Convolutional neural networks (CNNs) achieve good performance in predicting the phenotype for unannotated biological sequences. To that end, they optimize filters that can be interpreted as sequence motifs. Such motifs appear to be relevant variants for Genome-wide association studies (GWAS), that aim to identify correlations between genetic variants and a trait. They are indeed better-suited variants for GWAS studies applied to meta-genomes or organisms with accessory genomes than the standard ones.
To our knowledge, there are no existing frameworks to perform inference on the trained filters of a CNN. Although standard data-splitting strategies do exist for GWAS studies, testing the association between the motifs and the phenotype using those strategies results in both a lower performance for motifs optimization and a loss in statistical power in a context of small-scale datasets.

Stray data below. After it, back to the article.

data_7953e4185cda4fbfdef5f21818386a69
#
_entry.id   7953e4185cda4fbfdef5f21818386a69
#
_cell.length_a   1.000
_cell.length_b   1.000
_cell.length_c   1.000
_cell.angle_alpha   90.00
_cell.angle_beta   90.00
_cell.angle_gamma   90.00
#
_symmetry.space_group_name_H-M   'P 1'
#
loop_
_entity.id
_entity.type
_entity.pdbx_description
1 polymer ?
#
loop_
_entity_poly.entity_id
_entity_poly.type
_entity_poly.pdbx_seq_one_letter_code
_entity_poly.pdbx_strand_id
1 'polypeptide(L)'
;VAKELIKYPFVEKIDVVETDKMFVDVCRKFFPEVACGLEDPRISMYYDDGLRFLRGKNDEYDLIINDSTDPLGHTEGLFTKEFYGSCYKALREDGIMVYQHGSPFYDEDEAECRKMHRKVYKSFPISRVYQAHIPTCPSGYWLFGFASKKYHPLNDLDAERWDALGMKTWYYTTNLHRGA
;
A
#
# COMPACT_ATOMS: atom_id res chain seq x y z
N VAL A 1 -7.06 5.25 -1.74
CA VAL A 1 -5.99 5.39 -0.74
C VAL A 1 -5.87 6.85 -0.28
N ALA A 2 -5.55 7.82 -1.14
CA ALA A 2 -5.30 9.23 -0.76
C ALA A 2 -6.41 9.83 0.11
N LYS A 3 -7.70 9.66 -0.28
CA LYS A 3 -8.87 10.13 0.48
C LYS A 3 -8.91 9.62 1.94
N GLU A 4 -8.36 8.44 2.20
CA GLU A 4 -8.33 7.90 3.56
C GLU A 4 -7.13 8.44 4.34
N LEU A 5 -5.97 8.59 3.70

In the present work, we first develop a stable step-wise procedure to select a small number of sequence motifs associated with a trait, and we draw a formal link between our procedure and CNNs for biological sequences.
We then take advantage of recent advances in post-selection inference to produce a well-calibrated testing procedure for the association between the selected motifs and the trait, while accounting for our selection procedure.